Defense Media Network

SOCOM: Finding Certainty in Uncertain Times

Like the rest of the U.S. military and the federal government as a whole, U.S. Special Operations Command (SOCOM) spent much of 2013 in a fog of uncertainty, unable to plan for a future that the administration and the Congress refused to define or agree upon. And much like the opening line of the literary classic A Tale of Two Cities, 2013 truly was for SOCOM and its component commands the best of times and the worst of times. After four years of living under the fiscal burdens of continuing resolutions, the threatened toxic effects of the Budget Control Act (BCA – better known as “sequestration”) became reality in 2013. Only the Herculean efforts of House Budget Committee Chairman Rep. Paul Ryan, R-Wis., Senate Budget Committee Chairman Sen. Patty Murray, D-Wash., and their staffs allowed SOCOM and the rest of the Department of Defense (DoD) to avoid at the last possible minute the draconian fiscal cuts that were scheduled by the BCA for early 2014.

Nevertheless, 2013 was among the more difficult years on record for SOCOM, its component commands, and especially the theater special operations commands (TSOCs) and their staffs. In particular, the TSOCs endured a tough year during 2013, with the move to sequestration in the spring effectively gutting their theater engagement plans (TEPs) for most of the year.

Nevertheless, 2013 was among the more difficult years on record for SOCOM, its component commands, and especially the theater special operations commands (TSOCs) and their staffs. In particular, the TSOCs endured a tough year during 2013, with the move to sequestration in the spring effectively gutting their theater engagement plans (TEPs) for most of the year. In addition, despite the fine work of Ryan, Murray, and their staffs, fiscal years 2014 (FY 14) and 2015 (FY 15) are hardly going to be picnics compared to the steady and generous funding enjoyed by SOCOM in the last decade. The reality for SOCOM and the rest of the U.S. military is that the upside of the Ryan/Murray budget deal lies in one single quality: certainty. Despite very constricted Title 10 funding restrictions, the numbers are known, approved, and set through Oct. 1, 2015, and that is a level of budget certainty that has been unavailable for several years.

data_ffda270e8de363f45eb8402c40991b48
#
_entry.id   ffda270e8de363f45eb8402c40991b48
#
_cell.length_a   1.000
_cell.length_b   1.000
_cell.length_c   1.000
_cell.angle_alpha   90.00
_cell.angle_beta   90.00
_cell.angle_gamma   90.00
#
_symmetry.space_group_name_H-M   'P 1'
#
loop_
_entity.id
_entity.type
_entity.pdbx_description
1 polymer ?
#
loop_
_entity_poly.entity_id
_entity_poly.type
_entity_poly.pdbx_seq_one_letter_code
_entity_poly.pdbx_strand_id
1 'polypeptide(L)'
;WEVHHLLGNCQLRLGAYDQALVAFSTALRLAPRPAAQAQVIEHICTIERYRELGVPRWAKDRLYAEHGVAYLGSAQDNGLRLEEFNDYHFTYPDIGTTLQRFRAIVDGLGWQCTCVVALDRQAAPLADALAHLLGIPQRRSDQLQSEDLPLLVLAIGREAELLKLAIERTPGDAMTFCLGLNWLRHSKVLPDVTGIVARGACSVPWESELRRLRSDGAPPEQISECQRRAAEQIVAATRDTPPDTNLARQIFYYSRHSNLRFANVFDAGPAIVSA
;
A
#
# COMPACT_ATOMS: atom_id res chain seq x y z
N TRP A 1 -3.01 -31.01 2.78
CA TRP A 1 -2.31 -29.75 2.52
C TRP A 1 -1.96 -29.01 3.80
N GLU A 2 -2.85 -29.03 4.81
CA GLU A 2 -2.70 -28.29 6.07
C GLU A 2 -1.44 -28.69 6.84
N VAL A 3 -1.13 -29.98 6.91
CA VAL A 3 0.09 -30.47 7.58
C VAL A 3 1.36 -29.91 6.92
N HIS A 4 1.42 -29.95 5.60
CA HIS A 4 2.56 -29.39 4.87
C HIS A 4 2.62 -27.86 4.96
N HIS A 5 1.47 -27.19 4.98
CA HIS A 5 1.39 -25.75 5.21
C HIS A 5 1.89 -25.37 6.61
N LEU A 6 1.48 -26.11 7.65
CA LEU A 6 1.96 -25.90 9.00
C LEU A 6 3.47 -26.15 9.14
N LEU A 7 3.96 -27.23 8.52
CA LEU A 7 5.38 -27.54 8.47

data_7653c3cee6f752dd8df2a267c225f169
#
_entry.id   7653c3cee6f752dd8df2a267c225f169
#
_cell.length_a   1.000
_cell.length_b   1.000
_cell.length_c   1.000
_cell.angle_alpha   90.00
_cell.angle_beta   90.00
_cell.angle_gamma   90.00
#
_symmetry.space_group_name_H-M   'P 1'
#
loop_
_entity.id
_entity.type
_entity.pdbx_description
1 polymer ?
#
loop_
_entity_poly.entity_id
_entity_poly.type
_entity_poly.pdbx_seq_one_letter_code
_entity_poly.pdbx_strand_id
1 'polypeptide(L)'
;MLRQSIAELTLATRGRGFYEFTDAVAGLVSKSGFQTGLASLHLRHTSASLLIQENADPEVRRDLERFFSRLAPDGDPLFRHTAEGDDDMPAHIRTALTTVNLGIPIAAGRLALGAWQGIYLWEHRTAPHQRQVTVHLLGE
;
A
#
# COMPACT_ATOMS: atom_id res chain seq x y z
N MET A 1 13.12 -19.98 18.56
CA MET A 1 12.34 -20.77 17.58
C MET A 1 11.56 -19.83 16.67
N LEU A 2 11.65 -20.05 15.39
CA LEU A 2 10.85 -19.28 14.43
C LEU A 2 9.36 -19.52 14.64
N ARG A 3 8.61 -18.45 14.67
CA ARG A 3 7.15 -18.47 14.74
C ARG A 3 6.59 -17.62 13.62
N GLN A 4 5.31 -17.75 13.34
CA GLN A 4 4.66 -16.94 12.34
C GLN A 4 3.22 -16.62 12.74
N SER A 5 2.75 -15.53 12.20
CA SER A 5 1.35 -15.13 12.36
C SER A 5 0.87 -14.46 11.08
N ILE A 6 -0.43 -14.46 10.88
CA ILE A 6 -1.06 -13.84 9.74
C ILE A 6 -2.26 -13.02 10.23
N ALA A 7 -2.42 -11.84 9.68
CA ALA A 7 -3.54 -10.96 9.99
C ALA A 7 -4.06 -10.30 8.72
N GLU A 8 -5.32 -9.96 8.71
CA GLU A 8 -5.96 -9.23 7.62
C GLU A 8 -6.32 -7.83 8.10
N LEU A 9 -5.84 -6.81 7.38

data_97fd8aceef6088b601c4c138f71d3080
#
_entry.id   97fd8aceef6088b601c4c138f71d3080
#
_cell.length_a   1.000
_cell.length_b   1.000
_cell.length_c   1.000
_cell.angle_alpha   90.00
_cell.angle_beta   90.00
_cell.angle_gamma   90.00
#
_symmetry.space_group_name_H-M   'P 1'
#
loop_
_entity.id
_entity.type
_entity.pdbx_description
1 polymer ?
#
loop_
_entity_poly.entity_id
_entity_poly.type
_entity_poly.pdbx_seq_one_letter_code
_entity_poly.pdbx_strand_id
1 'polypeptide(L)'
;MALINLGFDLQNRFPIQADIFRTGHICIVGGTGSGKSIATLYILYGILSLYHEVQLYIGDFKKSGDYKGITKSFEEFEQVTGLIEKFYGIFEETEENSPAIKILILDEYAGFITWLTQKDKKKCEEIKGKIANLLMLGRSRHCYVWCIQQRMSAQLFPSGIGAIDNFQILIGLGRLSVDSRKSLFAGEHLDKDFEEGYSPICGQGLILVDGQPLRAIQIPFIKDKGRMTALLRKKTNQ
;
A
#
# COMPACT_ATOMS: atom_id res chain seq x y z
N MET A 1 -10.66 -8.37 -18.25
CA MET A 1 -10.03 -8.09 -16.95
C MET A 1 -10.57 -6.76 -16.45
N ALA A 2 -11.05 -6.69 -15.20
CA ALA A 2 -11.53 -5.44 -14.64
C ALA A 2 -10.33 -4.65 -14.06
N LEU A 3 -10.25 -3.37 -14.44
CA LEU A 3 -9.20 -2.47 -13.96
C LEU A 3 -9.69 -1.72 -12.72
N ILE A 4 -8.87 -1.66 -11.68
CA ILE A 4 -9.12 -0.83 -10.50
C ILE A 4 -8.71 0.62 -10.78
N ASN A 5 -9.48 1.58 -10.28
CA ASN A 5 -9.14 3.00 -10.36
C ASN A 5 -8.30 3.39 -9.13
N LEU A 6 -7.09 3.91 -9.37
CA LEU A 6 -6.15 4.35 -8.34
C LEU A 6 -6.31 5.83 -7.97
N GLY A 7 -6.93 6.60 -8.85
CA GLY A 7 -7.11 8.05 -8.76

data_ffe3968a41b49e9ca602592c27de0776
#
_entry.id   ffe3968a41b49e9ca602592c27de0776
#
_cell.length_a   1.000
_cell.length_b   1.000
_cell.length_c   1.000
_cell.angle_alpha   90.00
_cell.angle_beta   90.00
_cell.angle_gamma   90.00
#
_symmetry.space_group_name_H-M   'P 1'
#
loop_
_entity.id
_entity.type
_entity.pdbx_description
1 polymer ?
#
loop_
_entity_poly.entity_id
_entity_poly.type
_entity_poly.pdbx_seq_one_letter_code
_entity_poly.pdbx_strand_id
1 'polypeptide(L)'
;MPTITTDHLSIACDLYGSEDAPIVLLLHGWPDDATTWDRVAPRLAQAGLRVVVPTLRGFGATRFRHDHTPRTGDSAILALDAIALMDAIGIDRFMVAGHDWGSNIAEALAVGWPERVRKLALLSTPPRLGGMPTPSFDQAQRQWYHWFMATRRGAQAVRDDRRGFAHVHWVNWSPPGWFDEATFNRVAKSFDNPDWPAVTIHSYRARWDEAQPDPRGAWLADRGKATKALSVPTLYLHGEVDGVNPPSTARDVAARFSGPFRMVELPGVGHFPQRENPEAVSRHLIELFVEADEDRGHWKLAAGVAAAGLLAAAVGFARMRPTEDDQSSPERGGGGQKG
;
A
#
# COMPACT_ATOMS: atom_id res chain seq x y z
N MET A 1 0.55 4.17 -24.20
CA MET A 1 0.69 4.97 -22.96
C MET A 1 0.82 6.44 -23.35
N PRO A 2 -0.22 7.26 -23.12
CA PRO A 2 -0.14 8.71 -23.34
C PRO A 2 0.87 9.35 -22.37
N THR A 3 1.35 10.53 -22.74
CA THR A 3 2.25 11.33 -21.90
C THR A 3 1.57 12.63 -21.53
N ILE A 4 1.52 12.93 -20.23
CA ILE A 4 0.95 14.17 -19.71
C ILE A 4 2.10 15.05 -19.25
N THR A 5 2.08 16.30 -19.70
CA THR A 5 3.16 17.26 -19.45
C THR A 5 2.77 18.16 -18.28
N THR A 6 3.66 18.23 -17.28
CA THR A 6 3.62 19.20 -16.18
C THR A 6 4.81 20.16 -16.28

U.S. Special Operations Forces Member

A U.S. special operations forces member speaks with a villager from an overwatch position for Afghan National Army Special Forces helping Afghan Local Police build a checkpoint in Helmand province, Afghanistan, April 3, 2013. U.S. Marine Corps photo by Sgt. Pete Thibodeau


2013: Challenges and Adm. McRaven’s
 Global SOF Network

A number of challenges, some from early in Adm. William H. McRaven’s tenure at SOCOM, came to the top of the command’s “to do” list. Some of these included:

  • Afghanistan – The decision by President Barack Obama to withdraw all American combat troops from Afghanistan in 2014 has since been modified, with residual American special operations forces (SOF) being a possibility after 2014. This means that McRaven and his staff must coordinate and hold open the option should the next president of Afghanistan be willing to rapidly negotiate a status of forces agreement following the planned presidential run-off election in June of 2014.
  • Emerging Threats – There continues to be uncertainty over rapidly emerging threats worldwide, with continued growth and expansion of the various al Qaeda affiliates in central Africa, the rim of the Mediterranean, the Arabian Peninsula, and other areas of the world.
  • “Pivot to the Pacific” – The planned force realignment known as the Pivot to the Pacific is under way, with the Navy and Marine Corps beginning permanent basing changes that will eventually have 60 percent of their forces focused on the Pacific Rim.
  • Finances – The Budget Control Act of 2011, which was created to rein in federal spending, turned into sequestration in 2013, and complete chaos within DoD and the U.S. military resulted. Planned deployments, exercises, and operations had to be canceled, scaled down, or shortened, creating great difficulties for all of the regional combatant commands, including SOCOM.